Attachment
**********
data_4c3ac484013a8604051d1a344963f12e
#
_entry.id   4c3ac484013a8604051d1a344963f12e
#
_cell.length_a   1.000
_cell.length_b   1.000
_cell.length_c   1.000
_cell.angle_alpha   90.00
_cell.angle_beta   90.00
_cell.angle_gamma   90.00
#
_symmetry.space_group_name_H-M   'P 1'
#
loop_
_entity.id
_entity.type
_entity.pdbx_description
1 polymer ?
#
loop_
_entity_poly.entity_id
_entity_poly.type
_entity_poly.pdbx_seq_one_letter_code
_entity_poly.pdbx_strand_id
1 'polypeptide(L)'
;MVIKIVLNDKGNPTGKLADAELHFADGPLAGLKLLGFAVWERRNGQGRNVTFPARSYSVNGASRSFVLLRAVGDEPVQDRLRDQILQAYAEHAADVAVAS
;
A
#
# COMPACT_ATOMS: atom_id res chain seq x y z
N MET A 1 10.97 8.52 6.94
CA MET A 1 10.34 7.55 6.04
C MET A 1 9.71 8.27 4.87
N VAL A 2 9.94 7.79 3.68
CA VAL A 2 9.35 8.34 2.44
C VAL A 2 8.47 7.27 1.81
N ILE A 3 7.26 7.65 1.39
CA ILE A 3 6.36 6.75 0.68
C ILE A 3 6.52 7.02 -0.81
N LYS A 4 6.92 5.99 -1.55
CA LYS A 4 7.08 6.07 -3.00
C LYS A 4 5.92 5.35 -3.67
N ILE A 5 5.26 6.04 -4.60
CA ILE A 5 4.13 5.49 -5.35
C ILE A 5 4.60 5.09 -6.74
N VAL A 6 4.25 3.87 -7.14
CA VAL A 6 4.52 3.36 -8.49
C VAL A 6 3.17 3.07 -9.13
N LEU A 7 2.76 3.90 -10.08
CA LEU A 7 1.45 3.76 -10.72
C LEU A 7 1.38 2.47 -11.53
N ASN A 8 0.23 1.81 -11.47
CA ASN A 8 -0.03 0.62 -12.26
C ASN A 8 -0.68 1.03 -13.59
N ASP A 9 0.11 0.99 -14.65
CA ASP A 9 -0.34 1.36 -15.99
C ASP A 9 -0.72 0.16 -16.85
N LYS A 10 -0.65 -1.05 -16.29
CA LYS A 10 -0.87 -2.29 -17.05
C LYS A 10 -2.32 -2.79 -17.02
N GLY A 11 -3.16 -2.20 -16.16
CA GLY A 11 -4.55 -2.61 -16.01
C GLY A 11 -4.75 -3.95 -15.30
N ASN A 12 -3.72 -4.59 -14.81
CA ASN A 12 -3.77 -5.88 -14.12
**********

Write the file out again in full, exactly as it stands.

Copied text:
data_4c3ac484013a8604051d1a344963f12e
#
_entry.id   4c3ac484013a8604051d1a344963f12e
#
_cell.length_a   1.000
_cell.length_b   1.000
_cell.length_c   1.000
_cell.angle_alpha   90.00
_cell.angle_beta   90.00
_cell.angle_gamma   90.00
#
_symmetry.space_group_name_H-M   'P 1'
#
loop_
_entity.id
_entity.type
_entity.pdbx_description
1 polymer ?
#
loop_
_entity_poly.entity_id
_entity_poly.type
_entity_poly.pdbx_seq_one_letter_code
_entity_poly.pdbx_strand_id
1 'polypeptide(L)'
;MVIKIVLNDKGNPTGKLADAELHFADGPLAGLKLLGFAVWERRNGQGRNVTFPARSYSVNGASRSFVLLRAVGDEPVQDRLRDQILQAYAEHAADVAVAS
;
A
#
# COMPACT_ATOMS: atom_id res chain seq x y z
N MET A 1 10.97 8.52 6.94
CA MET A 1 10.34 7.55 6.04
C MET A 1 9.71 8.27 4.87
N VAL A 2 9.94 7.79 3.68
CA VAL A 2 9.35 8.34 2.44
C VAL A 2 8.47 7.27 1.81
N ILE A 3 7.26 7.65 1.39
CA ILE A 3 6.36 6.75 0.68
C ILE A 3 6.52 7.02 -0.81
N LYS A 4 6.92 5.99 -1.55
CA LYS A 4 7.08 6.07 -3.00
C LYS A 4 5.92 5.35 -3.67
N ILE A 5 5.26 6.04 -4.60
CA ILE A 5 4.13 5.49 -5.35
C ILE A 5 4.60 5.09 -6.74
N VAL A 6 4.25 3.87 -7.14
CA VAL A 6 4.52 3.36 -8.49
C VAL A 6 3.17 3.07 -9.13
N LEU A 7 2.76 3.90 -10.08
CA LEU A 7 1.45 3.76 -10.72
C LEU A 7 1.38 2.47 -11.53
N ASN A 8 0.23 1.81 -11.47
CA ASN A 8 -0.03 0.62 -12.26
C ASN A 8 -0.68 1.03 -13.59
N ASP A 9 0.11 0.99 -14.65
CA ASP A 9 -0.34 1.36 -15.99
C ASP A 9 -0.72 0.16 -16.85
N LYS A 10 -0.65 -1.05 -16.29
CA LYS A 10 -0.87 -2.29 -17.05
C LYS A 10 -2.32 -2.79 -17.02
N GLY A 11 -3.16 -2.20 -16.16
CA GLY A 11 -4.55 -2.61 -16.01
C GLY A 11 -4.75 -3.95 -15.30
N ASN A 12 -3.72 -4.59 -14.81
CA ASN A 12 -3.77 -5.88 -14.12